President Muhammadu Buhari has disclosed that the partial closure of the Nigeria-Benin border was to restrict the massive illegal importation of rice into Nigeria.
The President disclosed this during a session with his Beninois counterpart, Patrice Talon, on the sidelines of the 7th Tokyo International Conference for African Development (TICAD7), in Yokohama, Japan on Wednesday.
The Partial Closure: According to a statement issued by the Special Adviser to the President on Media and Publicity, Mr. Femi Adesina, Buhari said the massive illegal importation of rice across the Nigeria-Benin border was threatening his administration’s food sufficiency policy.
“Now that our people in the rural areas are going back to their farms, and the country has saved huge sums of money which would otherwise have been expended on importing rice using our scarce foreign reserves, we cannot allow smuggling of the product at such alarming proportions to continue.”
According to the President, the partial closure of the country’s western border was to allow Nigeria’s security forces to develop a strategy on how to stem the dangerous trend and its wider ramifications.
While responding to the concerns raised by President Talon on the magnitude of suffering caused by the closure, President Buhari disclosed that the measure was taken in the interest of the country in the short term. He added he might reconsider reopening the border in the not too distant future.
The back-story: Seme border, a major border which crosses between Nigeria and the Benin Republic remained closed on Wednesday without formal notice, leaving thousands of people and vehicles stranded on both sides.
According to a source, the border which is believed to be the busiest land crossing in Nigeria was shut after some truckloads of prohibited tramadol and codeine were intercepted in Lagos on August 16.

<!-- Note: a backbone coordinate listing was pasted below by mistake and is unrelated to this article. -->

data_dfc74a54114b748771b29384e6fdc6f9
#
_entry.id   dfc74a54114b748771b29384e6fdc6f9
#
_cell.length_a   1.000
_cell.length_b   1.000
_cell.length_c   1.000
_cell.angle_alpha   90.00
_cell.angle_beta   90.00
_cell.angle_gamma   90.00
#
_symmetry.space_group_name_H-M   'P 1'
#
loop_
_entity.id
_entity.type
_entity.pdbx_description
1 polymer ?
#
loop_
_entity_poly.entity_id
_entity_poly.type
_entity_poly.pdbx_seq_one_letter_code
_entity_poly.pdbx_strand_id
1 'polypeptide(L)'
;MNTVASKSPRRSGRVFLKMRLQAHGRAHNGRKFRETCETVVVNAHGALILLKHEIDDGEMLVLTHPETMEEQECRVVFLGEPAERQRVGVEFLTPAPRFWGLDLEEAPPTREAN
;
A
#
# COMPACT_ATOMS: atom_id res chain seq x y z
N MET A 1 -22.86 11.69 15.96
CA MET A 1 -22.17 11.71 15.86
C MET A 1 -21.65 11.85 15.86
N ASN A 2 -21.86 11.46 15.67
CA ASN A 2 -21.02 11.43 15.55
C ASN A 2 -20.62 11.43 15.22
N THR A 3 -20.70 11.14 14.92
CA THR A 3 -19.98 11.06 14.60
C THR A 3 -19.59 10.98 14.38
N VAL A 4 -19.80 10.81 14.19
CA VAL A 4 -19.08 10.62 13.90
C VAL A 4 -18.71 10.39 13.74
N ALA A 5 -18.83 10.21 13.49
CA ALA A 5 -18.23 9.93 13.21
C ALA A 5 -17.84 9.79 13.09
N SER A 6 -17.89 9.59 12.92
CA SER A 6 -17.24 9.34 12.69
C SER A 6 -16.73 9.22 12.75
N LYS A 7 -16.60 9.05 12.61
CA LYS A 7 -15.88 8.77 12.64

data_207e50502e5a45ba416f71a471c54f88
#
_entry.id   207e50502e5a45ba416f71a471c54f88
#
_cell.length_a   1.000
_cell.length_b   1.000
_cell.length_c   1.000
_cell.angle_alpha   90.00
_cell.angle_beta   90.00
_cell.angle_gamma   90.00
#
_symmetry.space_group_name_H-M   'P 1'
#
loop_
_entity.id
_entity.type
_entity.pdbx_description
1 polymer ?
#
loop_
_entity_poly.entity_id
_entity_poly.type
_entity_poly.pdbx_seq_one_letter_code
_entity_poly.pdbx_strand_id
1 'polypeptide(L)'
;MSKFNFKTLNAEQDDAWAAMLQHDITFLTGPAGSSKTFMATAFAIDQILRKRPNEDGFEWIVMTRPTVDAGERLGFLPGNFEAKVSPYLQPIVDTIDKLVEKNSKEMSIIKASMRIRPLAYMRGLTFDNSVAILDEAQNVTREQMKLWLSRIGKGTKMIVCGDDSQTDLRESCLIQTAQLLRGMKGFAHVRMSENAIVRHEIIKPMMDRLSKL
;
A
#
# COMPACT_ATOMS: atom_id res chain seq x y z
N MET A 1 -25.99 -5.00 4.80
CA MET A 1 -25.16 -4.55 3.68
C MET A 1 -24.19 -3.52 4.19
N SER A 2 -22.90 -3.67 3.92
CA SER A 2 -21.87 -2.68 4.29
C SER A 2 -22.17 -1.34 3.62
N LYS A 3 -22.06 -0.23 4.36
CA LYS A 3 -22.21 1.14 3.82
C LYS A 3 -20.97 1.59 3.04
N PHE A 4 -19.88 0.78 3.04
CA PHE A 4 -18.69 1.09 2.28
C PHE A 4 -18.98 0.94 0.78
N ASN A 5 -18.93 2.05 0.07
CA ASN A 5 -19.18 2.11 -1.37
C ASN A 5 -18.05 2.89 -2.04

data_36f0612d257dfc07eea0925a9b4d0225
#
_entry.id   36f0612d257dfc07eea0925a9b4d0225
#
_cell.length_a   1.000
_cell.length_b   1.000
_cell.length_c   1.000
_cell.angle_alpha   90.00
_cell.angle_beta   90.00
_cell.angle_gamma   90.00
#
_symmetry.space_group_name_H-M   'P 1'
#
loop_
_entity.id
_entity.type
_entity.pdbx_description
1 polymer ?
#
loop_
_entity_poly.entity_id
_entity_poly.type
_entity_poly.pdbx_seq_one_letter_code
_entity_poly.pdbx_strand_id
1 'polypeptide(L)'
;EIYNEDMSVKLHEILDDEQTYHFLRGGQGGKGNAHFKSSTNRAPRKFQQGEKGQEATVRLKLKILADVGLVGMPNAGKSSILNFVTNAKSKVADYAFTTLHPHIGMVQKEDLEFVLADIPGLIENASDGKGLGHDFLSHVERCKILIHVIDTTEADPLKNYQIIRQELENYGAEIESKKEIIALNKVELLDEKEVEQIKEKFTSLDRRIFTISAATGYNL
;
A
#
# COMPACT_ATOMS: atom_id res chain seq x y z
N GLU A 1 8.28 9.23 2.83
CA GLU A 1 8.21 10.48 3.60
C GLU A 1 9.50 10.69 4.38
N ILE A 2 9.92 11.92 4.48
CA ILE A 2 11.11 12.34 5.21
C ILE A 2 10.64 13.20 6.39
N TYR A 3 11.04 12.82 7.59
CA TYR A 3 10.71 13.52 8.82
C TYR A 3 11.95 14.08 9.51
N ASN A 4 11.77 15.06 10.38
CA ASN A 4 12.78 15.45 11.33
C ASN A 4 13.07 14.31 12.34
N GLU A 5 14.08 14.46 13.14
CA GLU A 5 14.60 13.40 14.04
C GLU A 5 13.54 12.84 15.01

Speaking earlier on the closure, the Spokesman for the Nigeria Customs Service (NCS), Joseph Attah, disclosed that the border could remain closed for the next 28 days. Also, Attah stated that the joint security team at the border will remain for the next 28 days.
“However, as I have always repeated, the borders are not closed. People with legitimate businesses and reasons are moving across the borders. If people stayed away from the borders, then ask if they are into legitimate businesses”
Recent Development: The move by the President to announce partial closure of the Nigeria-Benin border is obviously a follow up to the recent policy moves by the government to completely shut out the importation of food items.
Note that rice was included as part of the 41 items that would not be granted access to FOREX. The President has added more items in recent times. This, according to the government is intended to drive down the country’s import bill due to the depleting foreign reserves.
Already, Nigerians are raising concerns over the closure of the border as early findings suggest the price of the commodity is now jacking up due to hoarding and panic buying following the announcement.
In the meantime, the President has stated that a meeting with his counterparts from Benin and the Niger Republic would soon be called to determine strict and comprehensive measures to curtail the level of smuggling across their borders.